In a now-famous experiment, researchers Sheena Iyengar and Mark Lepper (2000) gave two groups of college students a weekend assignment to write a two-page essay for extra credit. The first group was given the choice of 6 possible essay topics; the second was given 30 choices. The counterintuitive result of the experiment? The students who were given fewer choices were more likely to turn in the assignment, and they also wrote better essays.
Iyengar and Lepper concluded that having too many options may have caused students in the second group to simply "end the choice-making ordeal" by choosing a "merely satisfactory" topic for their essay (p. 1,000), which left them dissatisfied with their selection and less motivated to do a good job. In short, giving students too many choices or wide-open project assignments may actually demotivate them by causing too much angst over whether they've chosen the right topic or making them expend all of their mental energy on deciding what to do, rather than on actually doing the project well.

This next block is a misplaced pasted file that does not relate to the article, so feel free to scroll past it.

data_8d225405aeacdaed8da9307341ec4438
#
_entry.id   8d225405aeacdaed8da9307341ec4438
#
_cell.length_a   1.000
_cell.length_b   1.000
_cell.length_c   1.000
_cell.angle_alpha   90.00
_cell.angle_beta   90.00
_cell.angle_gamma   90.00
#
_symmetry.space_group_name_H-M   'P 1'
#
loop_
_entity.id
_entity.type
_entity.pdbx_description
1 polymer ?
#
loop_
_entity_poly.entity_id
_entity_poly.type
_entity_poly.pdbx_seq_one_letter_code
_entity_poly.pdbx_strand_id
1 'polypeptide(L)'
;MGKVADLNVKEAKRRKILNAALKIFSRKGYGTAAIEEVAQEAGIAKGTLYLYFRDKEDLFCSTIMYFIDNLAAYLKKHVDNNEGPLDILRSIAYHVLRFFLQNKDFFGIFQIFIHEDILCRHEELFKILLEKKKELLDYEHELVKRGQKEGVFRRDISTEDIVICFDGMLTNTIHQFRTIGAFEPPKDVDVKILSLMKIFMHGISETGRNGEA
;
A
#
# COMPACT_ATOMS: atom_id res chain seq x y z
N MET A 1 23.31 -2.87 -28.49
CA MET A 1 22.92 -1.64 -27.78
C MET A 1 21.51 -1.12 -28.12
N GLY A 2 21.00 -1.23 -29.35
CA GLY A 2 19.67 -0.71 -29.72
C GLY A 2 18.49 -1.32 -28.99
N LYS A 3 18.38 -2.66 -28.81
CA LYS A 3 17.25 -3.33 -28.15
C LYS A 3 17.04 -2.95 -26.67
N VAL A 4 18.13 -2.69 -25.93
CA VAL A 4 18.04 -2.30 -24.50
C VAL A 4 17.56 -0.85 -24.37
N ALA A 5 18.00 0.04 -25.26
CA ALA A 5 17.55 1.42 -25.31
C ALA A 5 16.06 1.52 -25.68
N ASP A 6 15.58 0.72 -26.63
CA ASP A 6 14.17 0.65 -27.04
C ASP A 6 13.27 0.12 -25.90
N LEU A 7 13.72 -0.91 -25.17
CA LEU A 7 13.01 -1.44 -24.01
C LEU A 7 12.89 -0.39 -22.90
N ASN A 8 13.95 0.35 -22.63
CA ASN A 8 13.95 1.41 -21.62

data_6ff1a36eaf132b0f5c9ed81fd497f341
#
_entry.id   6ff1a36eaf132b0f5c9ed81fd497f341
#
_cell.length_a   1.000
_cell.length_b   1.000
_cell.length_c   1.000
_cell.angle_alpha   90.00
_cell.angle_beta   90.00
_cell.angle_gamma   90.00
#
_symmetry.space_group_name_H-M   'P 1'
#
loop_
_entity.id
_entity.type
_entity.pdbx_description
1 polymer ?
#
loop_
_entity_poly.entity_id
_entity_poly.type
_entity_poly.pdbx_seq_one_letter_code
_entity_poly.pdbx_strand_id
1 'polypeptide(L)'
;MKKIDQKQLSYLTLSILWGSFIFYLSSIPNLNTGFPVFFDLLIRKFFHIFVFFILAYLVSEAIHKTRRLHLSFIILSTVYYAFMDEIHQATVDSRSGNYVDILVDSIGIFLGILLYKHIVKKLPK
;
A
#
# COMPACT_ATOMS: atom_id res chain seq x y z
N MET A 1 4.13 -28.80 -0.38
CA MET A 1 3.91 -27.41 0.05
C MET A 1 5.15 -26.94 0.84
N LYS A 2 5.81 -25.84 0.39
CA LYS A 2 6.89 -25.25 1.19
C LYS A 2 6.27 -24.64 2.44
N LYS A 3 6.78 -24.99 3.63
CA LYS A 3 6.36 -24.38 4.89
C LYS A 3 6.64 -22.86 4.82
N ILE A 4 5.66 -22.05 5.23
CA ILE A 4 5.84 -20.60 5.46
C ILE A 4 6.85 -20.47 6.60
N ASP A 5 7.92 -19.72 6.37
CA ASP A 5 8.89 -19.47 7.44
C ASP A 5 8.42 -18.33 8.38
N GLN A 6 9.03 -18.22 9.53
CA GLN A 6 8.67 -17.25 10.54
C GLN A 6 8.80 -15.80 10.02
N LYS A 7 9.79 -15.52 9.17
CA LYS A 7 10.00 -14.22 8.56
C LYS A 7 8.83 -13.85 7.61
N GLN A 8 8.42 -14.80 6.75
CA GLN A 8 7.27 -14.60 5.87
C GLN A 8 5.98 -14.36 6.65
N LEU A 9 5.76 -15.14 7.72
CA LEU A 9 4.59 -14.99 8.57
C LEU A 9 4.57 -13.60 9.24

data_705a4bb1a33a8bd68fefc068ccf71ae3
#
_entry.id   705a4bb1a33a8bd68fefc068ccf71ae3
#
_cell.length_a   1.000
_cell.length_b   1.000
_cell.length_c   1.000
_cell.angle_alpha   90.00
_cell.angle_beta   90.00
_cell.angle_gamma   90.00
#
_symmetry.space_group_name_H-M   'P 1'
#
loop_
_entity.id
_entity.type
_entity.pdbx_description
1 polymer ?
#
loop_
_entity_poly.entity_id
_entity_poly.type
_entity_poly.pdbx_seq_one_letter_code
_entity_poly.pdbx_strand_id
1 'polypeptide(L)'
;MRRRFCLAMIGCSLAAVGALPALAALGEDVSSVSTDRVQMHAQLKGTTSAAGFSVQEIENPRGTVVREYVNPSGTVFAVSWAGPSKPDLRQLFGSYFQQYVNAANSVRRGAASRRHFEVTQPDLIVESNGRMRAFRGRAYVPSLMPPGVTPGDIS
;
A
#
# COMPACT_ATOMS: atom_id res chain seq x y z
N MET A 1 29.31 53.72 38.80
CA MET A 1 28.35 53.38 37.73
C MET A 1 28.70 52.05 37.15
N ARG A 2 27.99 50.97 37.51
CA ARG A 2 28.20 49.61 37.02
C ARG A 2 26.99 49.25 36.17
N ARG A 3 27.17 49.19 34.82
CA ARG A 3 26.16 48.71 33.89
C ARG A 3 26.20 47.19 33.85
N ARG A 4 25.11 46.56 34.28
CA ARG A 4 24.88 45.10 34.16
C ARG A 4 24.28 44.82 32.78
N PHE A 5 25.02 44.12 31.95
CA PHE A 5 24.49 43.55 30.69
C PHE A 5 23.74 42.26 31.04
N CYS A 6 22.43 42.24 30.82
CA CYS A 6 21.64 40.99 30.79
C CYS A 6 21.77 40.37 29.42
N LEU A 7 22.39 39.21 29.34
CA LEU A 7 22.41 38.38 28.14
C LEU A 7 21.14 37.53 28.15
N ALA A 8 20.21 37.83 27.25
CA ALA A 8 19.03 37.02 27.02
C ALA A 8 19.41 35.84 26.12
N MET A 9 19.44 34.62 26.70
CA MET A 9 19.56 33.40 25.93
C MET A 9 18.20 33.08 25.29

The research suggests that teachers should give students choices, but not too many. John Guthrie, developer of Concept-Oriented Reading Instruction, recommends that teachers offer fewer choices to less experienced students—for example, simply letting them choose between two preselected readings. With more advanced students, teachers can expand the number of choices—for example, asking them to "choose three or four concepts of ecology and locate several animals that can be used to illustrate these concepts" (Guthrie, Wigfield, & Perencevich, 2004, p. 64). According to Guthrie, the transition from fewer to more choices should be gradual, sometimes spanning several months.
A meta-analysis of 35 studies of inquiry-based science strategies (for example, posing problems and asking students to conduct scientific experiments to resolve them) reported only modest gains in student achievement compared with conventional methods. However, the results indicated much larger gains in students' critical-thinking skills (Smith, 1996); this appears to be the area in which project-based learning yields the greatest benefits.